Welcome to the second edition of “Talking Body”.
The first edition was an inside scoop on self image supplied by my beautiful counterpart, Devin Jensen, and can be found in recent entries for those of you who aren’t caught up.
For those of you that have been paying attention, I’ll continue with my tale.
A couple weeks ago, I was scrolling through my Facebook timeline and happened to cross a video, titled “Women in ads”. I’m an advertising major and also happen to be a *woman* (I know, it was fate right?) so I curbed my curiosity and pressed play.
By the end of it I was sobbing.
I was hoping to stumble upon something I could use in class, instead I found every single emotion I’d been suppressing since I first felt ashamed of my body.
My family can be extremely harsh when it comes to appearance. We are blunt, expressive people and that’s not always the best when handling fragile preteen egos. Devin and I were often berated with “constructive criticism” from family members on our developing bodies; those are the comments that still sit in the back of my mind today. One in particular always struck a nerve:
“You’re the pretty one, she’s the *athletic, smart, funny, etc.* one”
I detest this line. I don’t understand how someone could every possibly find this an acceptable thing to say. Yes, there’s two of us. Yes, we have different strengths. But to tell us that only one is pretty? I mean for Christ’s sake, does that mean that only children can only have one good quality. “Alright Megan, I know you’re the first 4 year old concert pianist but you’re also cute. Since you don’t have a sister you have to pick which one you want to be”.
Girls today forget their individuality. They forget that being beautiful is more than just imitating the cover of a magazine or trendy celebrities. Beauty is unique; beauty is in the eye of the beholder.
There was a statement made at the end of the video, one of the last spoken sayings. It said, “girls are growing up thinking that how they look is more important than how they feel or who they are or what they can do”. I know I felt this way, and it wasn’t until last year that my view began to change. I started to find value in my personality, I found value in myself.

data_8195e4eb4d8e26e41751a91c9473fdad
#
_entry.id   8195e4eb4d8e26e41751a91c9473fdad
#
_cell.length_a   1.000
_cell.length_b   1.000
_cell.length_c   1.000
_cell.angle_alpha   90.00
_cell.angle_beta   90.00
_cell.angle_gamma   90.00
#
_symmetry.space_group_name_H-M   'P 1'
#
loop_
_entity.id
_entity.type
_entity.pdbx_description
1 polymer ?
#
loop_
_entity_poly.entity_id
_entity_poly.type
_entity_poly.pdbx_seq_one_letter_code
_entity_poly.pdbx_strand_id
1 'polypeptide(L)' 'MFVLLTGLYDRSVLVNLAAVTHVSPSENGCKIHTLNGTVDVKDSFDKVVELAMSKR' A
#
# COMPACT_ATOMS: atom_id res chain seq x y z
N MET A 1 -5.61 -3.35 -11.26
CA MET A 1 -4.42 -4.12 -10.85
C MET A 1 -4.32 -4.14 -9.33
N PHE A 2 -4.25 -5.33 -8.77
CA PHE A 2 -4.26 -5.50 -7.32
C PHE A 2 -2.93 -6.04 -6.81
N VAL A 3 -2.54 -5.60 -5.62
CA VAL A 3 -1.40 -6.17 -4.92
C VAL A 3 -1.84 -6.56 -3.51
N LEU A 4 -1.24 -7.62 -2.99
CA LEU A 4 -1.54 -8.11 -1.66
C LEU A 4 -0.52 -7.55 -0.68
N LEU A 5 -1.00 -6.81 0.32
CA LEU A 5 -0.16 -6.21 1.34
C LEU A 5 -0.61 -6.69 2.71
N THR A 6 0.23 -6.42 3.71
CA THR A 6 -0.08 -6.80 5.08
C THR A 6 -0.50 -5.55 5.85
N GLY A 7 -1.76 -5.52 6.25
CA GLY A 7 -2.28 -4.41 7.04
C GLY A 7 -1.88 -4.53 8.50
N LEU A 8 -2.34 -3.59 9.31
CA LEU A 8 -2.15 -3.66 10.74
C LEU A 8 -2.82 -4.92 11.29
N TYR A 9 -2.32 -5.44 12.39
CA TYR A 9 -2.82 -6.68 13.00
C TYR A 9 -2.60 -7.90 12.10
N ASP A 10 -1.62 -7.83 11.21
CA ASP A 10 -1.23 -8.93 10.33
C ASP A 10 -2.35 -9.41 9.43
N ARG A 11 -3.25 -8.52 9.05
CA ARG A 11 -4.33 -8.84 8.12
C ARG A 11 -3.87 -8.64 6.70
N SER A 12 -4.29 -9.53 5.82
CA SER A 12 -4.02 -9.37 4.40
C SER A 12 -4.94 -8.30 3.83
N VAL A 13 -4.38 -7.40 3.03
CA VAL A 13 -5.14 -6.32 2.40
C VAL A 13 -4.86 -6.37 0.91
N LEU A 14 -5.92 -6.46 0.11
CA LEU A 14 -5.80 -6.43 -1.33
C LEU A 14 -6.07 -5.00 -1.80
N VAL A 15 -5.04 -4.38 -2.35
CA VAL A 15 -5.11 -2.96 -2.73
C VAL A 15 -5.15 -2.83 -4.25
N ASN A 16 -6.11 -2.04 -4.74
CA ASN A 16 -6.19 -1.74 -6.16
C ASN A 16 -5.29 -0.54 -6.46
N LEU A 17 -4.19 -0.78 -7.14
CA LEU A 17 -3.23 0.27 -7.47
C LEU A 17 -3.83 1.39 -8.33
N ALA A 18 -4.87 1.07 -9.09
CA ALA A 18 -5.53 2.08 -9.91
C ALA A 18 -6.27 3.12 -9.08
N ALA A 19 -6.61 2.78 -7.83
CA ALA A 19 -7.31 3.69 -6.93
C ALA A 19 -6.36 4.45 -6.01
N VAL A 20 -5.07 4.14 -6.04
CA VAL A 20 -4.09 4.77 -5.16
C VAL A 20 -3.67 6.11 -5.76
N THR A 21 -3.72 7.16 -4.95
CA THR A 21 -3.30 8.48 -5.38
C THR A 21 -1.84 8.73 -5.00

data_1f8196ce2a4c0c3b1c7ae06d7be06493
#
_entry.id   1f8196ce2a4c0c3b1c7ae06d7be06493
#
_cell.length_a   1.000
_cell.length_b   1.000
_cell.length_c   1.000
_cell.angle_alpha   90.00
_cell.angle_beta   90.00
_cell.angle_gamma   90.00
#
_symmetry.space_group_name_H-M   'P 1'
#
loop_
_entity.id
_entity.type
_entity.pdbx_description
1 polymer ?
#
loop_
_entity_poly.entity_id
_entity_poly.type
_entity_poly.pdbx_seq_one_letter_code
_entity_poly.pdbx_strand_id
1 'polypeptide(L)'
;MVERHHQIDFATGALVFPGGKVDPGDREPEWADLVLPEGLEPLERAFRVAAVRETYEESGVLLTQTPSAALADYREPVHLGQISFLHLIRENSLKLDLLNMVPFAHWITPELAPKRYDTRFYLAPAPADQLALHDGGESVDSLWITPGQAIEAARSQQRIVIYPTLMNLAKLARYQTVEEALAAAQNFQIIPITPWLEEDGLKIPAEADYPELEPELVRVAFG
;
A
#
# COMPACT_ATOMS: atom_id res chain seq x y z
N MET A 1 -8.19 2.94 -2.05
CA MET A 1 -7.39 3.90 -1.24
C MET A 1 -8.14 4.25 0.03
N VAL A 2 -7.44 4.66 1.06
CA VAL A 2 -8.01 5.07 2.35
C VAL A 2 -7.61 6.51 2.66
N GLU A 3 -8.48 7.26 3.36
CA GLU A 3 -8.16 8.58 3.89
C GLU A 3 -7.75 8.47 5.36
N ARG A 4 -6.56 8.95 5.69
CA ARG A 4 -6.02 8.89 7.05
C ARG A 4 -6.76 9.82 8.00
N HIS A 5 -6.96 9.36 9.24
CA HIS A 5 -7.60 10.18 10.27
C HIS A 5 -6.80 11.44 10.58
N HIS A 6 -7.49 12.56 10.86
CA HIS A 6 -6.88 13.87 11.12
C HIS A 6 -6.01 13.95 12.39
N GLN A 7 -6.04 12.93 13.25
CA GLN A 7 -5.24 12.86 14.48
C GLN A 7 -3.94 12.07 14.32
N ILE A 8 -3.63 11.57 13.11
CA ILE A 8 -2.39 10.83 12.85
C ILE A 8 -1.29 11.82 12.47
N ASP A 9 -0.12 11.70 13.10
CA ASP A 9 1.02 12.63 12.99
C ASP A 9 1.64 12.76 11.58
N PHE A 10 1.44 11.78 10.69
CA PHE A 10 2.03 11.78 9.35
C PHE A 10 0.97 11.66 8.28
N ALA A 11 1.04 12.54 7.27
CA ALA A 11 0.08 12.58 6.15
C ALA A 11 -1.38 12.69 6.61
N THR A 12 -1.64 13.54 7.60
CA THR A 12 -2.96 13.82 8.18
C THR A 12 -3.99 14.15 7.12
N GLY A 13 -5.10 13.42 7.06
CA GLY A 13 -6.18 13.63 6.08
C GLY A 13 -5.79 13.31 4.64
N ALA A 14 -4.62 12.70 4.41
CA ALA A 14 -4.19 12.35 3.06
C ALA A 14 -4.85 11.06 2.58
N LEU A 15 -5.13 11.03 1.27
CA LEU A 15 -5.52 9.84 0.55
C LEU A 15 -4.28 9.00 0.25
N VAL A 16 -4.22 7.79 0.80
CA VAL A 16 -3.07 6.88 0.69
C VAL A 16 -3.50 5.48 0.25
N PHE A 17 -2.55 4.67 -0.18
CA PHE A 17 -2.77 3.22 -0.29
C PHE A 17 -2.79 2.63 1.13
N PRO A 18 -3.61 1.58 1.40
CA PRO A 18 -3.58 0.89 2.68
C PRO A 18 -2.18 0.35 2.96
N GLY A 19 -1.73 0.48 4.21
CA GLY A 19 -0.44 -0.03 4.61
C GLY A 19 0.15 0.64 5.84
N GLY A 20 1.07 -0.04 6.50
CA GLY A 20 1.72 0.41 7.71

By giving Devin the chance to write her own piece, I was hoping to encourage the same feeling in her. I wanted to give her the platform she needed to express her feelings and find pride in an accomplishment. I know that I’m proud of all she’s accomplished, of how far she’s come since her days spent in the back brace. She’s an incredible young woman, I feel honored to share a story with her.
The hashtag used throughout the clip, #StandUp, inspired me to write this piece. The content was mainly geared toward the impact of media on female impressions, but I feel the message has a much greater reach than that. When I hear those words, Stand Up, I think about standing up to myself, to my negative thoughts, to my family and their stingy opinions. I know that writing about my feelings and experience has been both therapeutic and empowering. I feel as if I have a voice that matters.
Finding your voice can be difficult. Standing up and expressing it is even more challenging. Girls around my age, college and early 20’s are constantly be shut down and made to believe that their voice does not exist until after college. We’re viewed as silly, young and naive. No one should ever make you feel as if you don’t deserve to be heard. Women are taking back the mic at the 7Sisters Live Shoot and showcasing their voice. 7Sisters is an organization that is all about empowering women and putting them center stage. On Saturday, April 16th, they’re holding a live recording in NYC where women (ages 18-24) are welcome to share anything and everything on a live stream. Not only does this encourage women to fearlessly speak but it also verifies that we are meant to be heard.
For more information of the 7Sisters Live Event click the link below: